Obama's $60 million dollar experiment
On Oct. 21, 2010 President Obama visited Palo Alto to raise money the good ol’ fashioned way: a $30,400-per-plate fundraising dinner. This tried and true fundraising technique is a great way to raise money if you can get the President of the United States to show up to dinner. But how can you raise money if no one has heard of you and all you have is a website? Back in 2007, when Obama was running for the nomination and trailing by double digits in the polls, that’s pretty much all we had.
As Director of Analytics for the Obama 2008 campaign, my job was to use data to help the campaign make better decisions. We started with just one simple experiment back in December of 2007. This experiment taught us that every visitor to our website was an opportunity and that taking advantage of that opportunity through website optimization and A/B testing could help us raise tens of millions of dollars.
This experiment tested two parts of our splash page: the “Media” section at the top and the call-to-action “Button”
We tried four buttons and six different media (three images and three videos). We used Google Website Optimizer (now Google Optimize) and ran this as a full-factorial multivariate test which is just a fancy way of saying we tested all the combinations of buttons and media against each other at the same time. Since we had four buttons and six different media that meant we had 24 (4 x 6) total combinations to test. Every visitor to the splash page was randomly shown one of these combinations and we tracked whether they signed up or not.
Before you scroll down and see the results, which Button and Media do you think had the highest sign-up rate?
The metric we used to measure success was sign-up rate: the number of people who signed up divided by the number of people who saw that particular variation. Since there were a total of 310,382 visitors to the splash page during the experiment that meant each variation was seen by roughly 13,000 people.
Here are the different sign-up rates we observed for each section:
Here are the sign-up rates for the combinations of the different sections:
The best-performing combination of button and media was “Combination 11” which was the “Learn More” button and the “Family” image:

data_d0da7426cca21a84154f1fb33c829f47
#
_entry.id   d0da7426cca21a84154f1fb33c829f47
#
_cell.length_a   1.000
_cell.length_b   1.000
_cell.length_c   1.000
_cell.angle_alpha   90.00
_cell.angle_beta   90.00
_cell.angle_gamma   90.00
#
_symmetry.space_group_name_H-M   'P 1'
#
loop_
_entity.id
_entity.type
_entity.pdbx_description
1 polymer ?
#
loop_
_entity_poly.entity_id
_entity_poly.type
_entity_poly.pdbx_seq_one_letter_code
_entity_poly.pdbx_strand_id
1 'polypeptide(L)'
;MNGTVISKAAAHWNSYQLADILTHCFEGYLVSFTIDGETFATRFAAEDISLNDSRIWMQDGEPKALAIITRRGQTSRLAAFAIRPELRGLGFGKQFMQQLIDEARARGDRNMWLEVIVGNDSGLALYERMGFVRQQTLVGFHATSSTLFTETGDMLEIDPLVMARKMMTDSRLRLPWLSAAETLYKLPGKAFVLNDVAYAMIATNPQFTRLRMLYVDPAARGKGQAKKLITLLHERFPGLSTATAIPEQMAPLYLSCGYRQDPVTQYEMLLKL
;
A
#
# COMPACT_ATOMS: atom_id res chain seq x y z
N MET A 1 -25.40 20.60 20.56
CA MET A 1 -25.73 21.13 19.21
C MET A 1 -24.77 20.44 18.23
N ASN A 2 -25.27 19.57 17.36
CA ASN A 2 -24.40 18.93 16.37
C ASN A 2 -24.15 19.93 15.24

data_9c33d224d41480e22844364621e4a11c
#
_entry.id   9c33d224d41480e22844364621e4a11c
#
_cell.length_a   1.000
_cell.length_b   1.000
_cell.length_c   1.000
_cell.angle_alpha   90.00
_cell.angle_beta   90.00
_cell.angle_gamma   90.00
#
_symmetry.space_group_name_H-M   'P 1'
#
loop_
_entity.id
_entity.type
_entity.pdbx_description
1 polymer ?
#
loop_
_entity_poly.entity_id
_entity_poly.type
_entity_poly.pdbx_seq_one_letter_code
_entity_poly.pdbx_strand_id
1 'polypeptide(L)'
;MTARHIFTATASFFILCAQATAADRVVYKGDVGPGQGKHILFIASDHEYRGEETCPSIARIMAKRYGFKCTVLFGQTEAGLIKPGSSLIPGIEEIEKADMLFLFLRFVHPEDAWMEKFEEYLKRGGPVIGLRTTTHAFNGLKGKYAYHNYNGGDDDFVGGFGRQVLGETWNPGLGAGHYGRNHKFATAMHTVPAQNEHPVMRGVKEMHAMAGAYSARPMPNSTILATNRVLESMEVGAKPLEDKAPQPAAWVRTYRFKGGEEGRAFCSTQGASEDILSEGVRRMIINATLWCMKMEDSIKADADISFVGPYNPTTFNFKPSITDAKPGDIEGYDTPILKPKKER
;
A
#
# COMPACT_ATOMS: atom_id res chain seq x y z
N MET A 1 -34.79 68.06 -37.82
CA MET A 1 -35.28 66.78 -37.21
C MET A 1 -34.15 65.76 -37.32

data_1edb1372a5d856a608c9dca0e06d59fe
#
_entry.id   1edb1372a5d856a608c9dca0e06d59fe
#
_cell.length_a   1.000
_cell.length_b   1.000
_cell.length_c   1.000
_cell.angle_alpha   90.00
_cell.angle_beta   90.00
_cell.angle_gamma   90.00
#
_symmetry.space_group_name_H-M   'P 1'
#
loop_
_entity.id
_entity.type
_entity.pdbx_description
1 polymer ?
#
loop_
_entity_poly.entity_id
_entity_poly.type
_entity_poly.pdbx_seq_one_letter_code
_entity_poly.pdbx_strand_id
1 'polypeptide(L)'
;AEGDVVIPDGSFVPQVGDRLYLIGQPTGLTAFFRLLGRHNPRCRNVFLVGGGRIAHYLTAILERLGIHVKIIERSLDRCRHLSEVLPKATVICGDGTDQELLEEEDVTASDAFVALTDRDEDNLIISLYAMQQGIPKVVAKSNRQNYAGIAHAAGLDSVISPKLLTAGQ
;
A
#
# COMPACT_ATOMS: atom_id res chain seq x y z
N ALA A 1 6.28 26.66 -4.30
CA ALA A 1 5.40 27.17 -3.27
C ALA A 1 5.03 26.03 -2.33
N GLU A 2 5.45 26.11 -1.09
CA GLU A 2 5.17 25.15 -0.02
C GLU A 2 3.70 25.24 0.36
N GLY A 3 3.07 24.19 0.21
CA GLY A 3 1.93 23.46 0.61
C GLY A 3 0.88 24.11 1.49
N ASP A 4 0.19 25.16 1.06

Sam’s Video” (the last one in the slideshow s . Had we not run this experiment, we would have very likely used that video on the splash page. That would have been a huge mistake since it turns out that all of the videos did worse than all of the images.
The winning variation had a sign-up rate of 11.6%. The original page had a sign-up rate of 8.26%. That’s an improvement of 40.6% in sign-up rate. What does an improvement of 40.6% translate into?
Well, if you assume this improvement stayed roughly consistent through the rest of the campaign, then we can look at the total numbers at the end of the campaign and determine the difference this one experiment had. Roughly 10 million people signed up on the splash page during the campaign. If we hadn’t run this experiment and just stuck with the original page that number would be closer to 7,120,000 sign-ups. That’s a difference of 2,880,000 email addresses.
Sending email to people who signed up on our splash page and asking them to volunteer typically converted 10% of them into volunteers. That means an additional 2,880,000 email addresses translated into 288,000 more volunteers.
Each email address that was submitted through our splash page ended up donating an average of $21 during the length of the campaign. The additional 2,880,000 email addresses on our email list translated into an additional $60 million in donations.
- Every visitor to your website is an opportunity. Take advantage of that opportunity through website optimization and A/B testing.
- Question assumptions. Everyone on the campaign loved the videos. All the videos ended up doing worse than all the images. We would have never known had we not questioned our assumptions.
- Experiment early and often. We ran this experiment in December of 2007 and reaped the benefits for the rest of the campaign. Because this first experiment proved to be so effective we continued to run dozens of experiments across the entire website throughout the campaign.
We created Optimizely because we wanted to make experiments like this one easier to do. In fact, Optimizely is the product I wish we’d had on the campaign. We were only able to run a small fraction of the experiments we wanted to run during the campaign because of the time and hassle needed to run experiments with products that existed at the time. If you are looking for an easier way to test your website, give Optimizely a try, and let us know what you think.